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32 minutes ago, Gally said:

My daughter had a severe concussion playing soccer right before her freshman year of high school.  It was so bad she had double vision for almost two weeks after the event.  She lost all balance for about a week and looked like she was faking being off balance it was so bad.  She had to take the first semester off school and was told to basically do nothing.  Don't read, try not to think, and just let the brain rest.  She was never the type of person that got headaches and now she gets migraines.  She never had motion sickness and now she has problems in the car.  She had good vision and now she needs reading glasses.  All of these things have improved over time (she just graduated high school and will be going to Sonoma St) but she now has issues where she did not previously.

 

All this to say that it seems like from her symptoms that she would be more susceptible to another concussion with a blow to the head.  Talking to many doctors and specialists as we were going through this process the underlying theme that everyone said is that each person is different and is affected differently by head trauma.  There are no two cases alike and what helps for one may not help for another.  In addition, she may or may not be susceptible to future concussions.  Granted this was 4 years ago so I am sure things have changed but as with most medical situations doctors are "practicing". There are best practices and things that usually work but there are no absolutes.  I don't think concussions are any different.

 

For the purposes of fantasy football, I think the awareness is at such a heightened level that any signs of a head injury and teams are being very cautious.  As someone pointed out earlier they can't just "limp" it off.  Because of that it is different than other football injuries and even thought the actual risk may not be higher than other types of injuries the precautions taken after a possible issue are a lot more conservative than other injuries which may lead to loss of time on the field just as a precaution.  It's something I definitely consider when evaluating players.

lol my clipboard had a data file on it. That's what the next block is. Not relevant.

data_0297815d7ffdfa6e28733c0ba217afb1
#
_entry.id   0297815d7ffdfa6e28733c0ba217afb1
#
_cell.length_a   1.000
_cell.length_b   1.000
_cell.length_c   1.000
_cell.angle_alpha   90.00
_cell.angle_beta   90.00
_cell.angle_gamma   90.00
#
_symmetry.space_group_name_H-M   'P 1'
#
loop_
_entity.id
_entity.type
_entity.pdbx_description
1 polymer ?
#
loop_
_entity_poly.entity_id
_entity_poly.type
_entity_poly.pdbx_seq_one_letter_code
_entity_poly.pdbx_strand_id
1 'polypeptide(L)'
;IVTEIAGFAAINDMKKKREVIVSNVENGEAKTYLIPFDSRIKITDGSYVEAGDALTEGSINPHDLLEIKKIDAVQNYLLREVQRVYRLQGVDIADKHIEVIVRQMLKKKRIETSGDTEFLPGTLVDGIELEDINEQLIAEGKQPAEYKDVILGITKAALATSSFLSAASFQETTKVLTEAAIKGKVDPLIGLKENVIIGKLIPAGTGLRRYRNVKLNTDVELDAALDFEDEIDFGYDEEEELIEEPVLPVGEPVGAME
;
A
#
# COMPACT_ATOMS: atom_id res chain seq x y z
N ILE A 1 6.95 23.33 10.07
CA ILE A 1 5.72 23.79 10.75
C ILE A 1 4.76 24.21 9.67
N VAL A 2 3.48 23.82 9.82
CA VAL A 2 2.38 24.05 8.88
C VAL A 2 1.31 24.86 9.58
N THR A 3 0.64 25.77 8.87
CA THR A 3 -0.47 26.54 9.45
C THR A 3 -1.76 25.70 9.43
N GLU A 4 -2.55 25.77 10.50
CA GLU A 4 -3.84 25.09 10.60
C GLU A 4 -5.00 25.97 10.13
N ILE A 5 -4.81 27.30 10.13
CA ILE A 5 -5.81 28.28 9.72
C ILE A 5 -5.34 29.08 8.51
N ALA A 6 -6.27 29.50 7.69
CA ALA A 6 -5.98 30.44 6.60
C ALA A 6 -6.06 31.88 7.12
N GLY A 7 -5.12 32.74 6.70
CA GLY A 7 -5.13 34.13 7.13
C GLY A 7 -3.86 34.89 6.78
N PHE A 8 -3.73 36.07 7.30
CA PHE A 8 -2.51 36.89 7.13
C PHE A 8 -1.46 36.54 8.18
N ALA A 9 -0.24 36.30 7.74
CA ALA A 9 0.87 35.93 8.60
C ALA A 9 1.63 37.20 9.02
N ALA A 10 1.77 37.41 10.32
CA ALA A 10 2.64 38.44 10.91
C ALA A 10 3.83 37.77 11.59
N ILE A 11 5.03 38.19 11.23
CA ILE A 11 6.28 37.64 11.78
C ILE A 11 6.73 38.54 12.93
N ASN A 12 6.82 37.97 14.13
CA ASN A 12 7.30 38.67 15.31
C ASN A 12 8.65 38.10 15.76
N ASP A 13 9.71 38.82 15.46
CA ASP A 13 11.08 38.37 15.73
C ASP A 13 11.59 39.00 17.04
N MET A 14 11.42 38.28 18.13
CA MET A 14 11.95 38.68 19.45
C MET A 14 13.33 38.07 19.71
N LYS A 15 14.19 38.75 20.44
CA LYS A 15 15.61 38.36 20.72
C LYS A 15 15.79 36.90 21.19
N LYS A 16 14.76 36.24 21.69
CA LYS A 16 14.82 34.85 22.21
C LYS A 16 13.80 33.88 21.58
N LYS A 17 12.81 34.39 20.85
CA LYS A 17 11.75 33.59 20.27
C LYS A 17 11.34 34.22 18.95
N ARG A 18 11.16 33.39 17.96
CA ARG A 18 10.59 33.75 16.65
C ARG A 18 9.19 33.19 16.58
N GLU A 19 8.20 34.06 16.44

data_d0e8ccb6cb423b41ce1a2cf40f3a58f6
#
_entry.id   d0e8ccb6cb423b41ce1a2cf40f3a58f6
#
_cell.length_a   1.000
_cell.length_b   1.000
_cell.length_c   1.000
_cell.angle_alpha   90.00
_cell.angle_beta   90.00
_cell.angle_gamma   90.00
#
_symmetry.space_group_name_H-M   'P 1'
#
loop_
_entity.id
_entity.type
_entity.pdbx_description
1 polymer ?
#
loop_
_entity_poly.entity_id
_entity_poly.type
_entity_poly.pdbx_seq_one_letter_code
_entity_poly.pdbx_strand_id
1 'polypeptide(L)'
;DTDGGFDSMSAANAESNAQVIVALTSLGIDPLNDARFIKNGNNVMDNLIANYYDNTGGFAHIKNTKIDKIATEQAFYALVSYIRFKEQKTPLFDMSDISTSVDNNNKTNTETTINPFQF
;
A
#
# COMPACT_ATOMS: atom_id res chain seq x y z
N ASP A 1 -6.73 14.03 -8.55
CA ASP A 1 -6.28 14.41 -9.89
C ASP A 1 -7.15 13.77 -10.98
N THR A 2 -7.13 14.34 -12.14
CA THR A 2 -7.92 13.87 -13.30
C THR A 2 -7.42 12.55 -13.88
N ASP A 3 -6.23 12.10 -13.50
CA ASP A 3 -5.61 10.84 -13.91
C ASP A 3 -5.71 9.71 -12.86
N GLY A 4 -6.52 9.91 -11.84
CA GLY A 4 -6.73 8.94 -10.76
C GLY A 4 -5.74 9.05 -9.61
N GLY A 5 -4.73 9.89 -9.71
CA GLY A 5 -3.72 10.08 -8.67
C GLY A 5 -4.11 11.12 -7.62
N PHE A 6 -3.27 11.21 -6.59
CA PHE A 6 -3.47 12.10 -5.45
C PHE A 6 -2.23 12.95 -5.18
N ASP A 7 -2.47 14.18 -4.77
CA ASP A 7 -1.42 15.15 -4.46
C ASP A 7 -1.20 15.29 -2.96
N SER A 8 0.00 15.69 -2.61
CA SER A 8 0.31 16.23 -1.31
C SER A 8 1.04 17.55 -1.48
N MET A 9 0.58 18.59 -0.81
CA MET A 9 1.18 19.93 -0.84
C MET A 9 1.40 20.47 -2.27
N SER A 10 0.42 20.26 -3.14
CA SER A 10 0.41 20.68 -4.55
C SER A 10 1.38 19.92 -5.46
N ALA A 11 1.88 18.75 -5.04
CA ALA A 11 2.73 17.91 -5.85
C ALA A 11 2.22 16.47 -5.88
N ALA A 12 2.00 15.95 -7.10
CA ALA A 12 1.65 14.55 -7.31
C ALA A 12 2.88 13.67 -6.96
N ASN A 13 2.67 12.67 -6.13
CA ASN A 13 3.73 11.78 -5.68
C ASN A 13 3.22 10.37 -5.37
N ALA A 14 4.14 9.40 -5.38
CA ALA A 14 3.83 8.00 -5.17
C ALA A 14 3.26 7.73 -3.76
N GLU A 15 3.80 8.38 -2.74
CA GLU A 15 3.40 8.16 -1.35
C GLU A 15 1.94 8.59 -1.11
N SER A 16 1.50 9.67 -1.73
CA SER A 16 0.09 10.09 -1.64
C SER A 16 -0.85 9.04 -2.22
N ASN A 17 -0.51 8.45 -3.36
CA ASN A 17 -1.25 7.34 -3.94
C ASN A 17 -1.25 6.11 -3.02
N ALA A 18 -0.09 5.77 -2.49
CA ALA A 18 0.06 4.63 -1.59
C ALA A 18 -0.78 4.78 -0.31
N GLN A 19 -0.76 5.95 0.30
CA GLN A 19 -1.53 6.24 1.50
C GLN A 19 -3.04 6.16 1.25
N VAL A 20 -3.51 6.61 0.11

I'm sorry to hear that. The statistics for recovery are 80-90% recover in 7-10 days, longer for adolescents. There's that small percentage of people who have longer lasting effects, and then an even smaller that have issues forever. You're absolutely right- to recover the best thing is to lay in the dark in a very quiet place. Don't do anything. Definitely no screen time. No reading. No listening. Just silence in the dark. I had a patient about 2 years ago she had terrible migraines and balance issues after a concussion in a car accident. I had to tell her that we could do what we could but chances are she may never be 100% again. That's a tough conversation to have with any person, because these effects are just terrible.  

You're absolutely right; each concussion is different. I say this to my patients every day at least once; you can't compare yourself to someone else because each injury, surgery, body response is completely different. You could have two knees replaced at the same time and they can turn out completely different. And they will. 

With regards to fantasy football, I usually try to avoid someone who has a significant history of concussions. Adams I have no interest in. Mostly because if he does get another I worry he may never recover. Or may walk away from the game at that point, and I wouldn't blame him. Otherwise 1 or 2 in their entire history, dating back into college or high school- those I'm not as concerned about as I think most football players have had a concussion at some point, and they may not have known even. Hell, I got one from the whiplash effect from slipping on ice at the bottom of my driveway. Can happen to anyone any time. 3+ and I start getting worried. 

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On 7/12/2018 at 3:30 AM, Bri said:

I still can't believe it didn't matter in the NFL draft; I mean there's little evidence that the QBs offered concern

I thought concussion concerns were one of the reasons Rosen was drafted later that many expected? I'm a big fan of Daneil Jeremiah and I believe he stated before the draft that Rosen would slide due to "injury concerns" that included both a shoulder injury and multiple concussions his senior year. I know many in the draftnick community considered Rosen the best QB in the draft, and at very least the most pro-ready QB.